ARTICLE VII. The constitution of this state is amended in the fifth section of the first part of the fourth article, by striking out the words, “a majority of all the,” and inserting instead thereof, the words, “ the highest number of,” and by striking out the words “a majority” where they again occur in the same section, and inserting instead thereof, the words “ the highest number;" also in the first amendment to the constitution of this state, by striking out the words “ a majority of all the," and inserting instead thereof, the words "the highest number of."

ARTICLE VIII. The annual meeting of the legislature shall be on the first Wednesday of January, in each year; and the governor and other state officers elected for the political year commencing on the second Wednesday of May, in the year of our Lord one thousand eight hundred and fifty-one, shall hold their offices till the first Wednesday of January, in the year of our Lord one thousand eight hundred and fifty-two.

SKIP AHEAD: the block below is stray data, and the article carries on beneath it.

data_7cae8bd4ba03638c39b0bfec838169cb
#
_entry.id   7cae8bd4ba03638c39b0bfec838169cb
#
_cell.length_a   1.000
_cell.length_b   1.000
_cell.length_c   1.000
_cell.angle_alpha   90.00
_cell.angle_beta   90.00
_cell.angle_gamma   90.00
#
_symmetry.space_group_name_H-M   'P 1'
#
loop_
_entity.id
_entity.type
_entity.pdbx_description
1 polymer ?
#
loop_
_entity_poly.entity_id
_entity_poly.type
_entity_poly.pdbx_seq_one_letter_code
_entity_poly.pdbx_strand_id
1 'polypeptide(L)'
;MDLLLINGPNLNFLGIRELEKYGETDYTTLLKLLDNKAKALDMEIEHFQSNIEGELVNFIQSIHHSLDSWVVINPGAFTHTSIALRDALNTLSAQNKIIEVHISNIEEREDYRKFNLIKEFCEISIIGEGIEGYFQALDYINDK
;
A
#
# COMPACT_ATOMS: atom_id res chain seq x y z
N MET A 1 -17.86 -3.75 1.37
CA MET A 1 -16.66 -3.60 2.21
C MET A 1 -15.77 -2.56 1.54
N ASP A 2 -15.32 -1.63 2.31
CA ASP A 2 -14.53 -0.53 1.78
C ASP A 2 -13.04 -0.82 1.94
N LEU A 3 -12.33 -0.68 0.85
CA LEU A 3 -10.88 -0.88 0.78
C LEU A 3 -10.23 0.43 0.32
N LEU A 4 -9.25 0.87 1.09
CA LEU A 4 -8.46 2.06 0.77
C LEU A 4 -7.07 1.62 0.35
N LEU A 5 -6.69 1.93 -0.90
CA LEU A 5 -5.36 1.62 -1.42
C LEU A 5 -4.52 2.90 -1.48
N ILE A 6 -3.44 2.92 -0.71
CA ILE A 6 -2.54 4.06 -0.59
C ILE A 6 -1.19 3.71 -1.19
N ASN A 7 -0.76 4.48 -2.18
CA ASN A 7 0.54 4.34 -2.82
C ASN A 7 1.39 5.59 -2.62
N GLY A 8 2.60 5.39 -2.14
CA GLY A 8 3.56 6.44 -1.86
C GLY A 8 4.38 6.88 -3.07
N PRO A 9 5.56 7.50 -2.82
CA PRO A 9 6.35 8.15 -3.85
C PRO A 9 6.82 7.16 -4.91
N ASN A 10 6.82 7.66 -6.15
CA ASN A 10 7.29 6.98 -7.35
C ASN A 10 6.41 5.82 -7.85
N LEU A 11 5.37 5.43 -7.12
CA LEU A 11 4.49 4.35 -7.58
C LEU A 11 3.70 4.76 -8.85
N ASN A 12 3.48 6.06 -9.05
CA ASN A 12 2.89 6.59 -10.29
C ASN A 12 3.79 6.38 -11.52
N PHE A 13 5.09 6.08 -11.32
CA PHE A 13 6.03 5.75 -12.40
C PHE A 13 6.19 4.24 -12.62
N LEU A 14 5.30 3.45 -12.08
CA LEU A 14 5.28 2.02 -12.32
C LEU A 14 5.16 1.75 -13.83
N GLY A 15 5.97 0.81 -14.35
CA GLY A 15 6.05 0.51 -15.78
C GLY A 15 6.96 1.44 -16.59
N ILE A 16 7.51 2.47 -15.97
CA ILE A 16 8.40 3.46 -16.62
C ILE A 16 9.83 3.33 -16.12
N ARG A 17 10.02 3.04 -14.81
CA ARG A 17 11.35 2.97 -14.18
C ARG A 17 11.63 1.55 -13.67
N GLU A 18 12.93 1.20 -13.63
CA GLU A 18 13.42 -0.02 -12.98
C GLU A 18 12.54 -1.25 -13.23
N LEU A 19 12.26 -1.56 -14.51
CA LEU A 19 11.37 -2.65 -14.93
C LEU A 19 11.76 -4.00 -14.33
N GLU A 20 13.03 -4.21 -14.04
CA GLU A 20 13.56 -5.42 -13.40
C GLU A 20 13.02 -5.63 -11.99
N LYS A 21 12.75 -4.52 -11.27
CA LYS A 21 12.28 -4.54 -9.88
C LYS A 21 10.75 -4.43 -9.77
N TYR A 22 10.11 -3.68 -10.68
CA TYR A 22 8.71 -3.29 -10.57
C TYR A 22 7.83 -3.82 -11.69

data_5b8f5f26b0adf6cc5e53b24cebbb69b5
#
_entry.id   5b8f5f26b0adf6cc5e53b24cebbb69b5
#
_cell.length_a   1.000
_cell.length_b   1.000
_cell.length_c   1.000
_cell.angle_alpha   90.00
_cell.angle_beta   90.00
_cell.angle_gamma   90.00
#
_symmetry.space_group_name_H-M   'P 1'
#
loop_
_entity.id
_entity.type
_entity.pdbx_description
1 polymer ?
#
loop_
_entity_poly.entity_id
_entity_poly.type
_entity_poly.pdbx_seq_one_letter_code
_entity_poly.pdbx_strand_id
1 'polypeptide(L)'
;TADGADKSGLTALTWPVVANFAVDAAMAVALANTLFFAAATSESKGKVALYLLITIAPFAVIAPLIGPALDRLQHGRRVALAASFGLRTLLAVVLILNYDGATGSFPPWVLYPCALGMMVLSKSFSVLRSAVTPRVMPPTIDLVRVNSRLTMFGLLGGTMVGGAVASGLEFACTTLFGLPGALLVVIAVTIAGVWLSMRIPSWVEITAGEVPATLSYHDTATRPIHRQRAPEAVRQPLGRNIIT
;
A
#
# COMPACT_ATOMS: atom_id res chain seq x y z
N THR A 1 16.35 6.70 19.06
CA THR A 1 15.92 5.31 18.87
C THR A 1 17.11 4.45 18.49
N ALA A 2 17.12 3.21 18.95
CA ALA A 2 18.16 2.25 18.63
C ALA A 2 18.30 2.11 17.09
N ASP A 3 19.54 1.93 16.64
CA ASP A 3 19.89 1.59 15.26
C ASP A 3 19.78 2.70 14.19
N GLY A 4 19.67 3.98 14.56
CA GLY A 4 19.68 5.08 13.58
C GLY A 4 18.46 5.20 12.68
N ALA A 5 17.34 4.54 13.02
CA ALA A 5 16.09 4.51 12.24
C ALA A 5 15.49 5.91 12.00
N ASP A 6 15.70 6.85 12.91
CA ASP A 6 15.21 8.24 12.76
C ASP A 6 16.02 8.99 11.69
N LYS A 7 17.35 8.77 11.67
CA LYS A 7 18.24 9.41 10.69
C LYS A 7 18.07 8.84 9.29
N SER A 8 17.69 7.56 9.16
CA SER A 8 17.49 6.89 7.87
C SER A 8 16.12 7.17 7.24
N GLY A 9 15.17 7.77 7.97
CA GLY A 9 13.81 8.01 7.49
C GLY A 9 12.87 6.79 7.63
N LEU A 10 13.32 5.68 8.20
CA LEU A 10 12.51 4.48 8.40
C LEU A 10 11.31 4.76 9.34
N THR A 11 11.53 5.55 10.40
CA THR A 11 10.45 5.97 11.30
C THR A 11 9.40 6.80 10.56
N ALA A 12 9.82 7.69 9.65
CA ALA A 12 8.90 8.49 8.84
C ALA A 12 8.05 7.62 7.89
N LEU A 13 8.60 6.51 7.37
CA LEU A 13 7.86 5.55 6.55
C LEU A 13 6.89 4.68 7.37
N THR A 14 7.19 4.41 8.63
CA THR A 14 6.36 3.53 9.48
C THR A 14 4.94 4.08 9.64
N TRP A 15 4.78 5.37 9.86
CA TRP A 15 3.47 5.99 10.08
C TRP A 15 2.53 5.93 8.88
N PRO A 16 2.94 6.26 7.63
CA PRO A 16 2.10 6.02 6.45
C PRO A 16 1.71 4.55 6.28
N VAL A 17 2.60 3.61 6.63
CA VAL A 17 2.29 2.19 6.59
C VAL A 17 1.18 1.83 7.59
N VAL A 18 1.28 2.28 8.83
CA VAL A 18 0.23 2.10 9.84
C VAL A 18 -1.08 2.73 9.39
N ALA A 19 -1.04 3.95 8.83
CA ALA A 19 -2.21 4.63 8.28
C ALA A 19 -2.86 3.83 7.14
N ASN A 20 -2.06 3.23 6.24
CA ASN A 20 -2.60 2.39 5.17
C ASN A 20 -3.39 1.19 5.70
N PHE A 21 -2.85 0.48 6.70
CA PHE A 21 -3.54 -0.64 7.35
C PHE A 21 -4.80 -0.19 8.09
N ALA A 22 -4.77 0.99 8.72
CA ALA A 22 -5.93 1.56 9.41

Annulled. See 8th Amendment.

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New HAMPSHIRE was first visited by Europeans in 1614. The first settlement was made at Dover and Portsmouth in 1623, three years after the landing of the Pilgrims at Plymouth, under a charter to F. Gorges, from James I.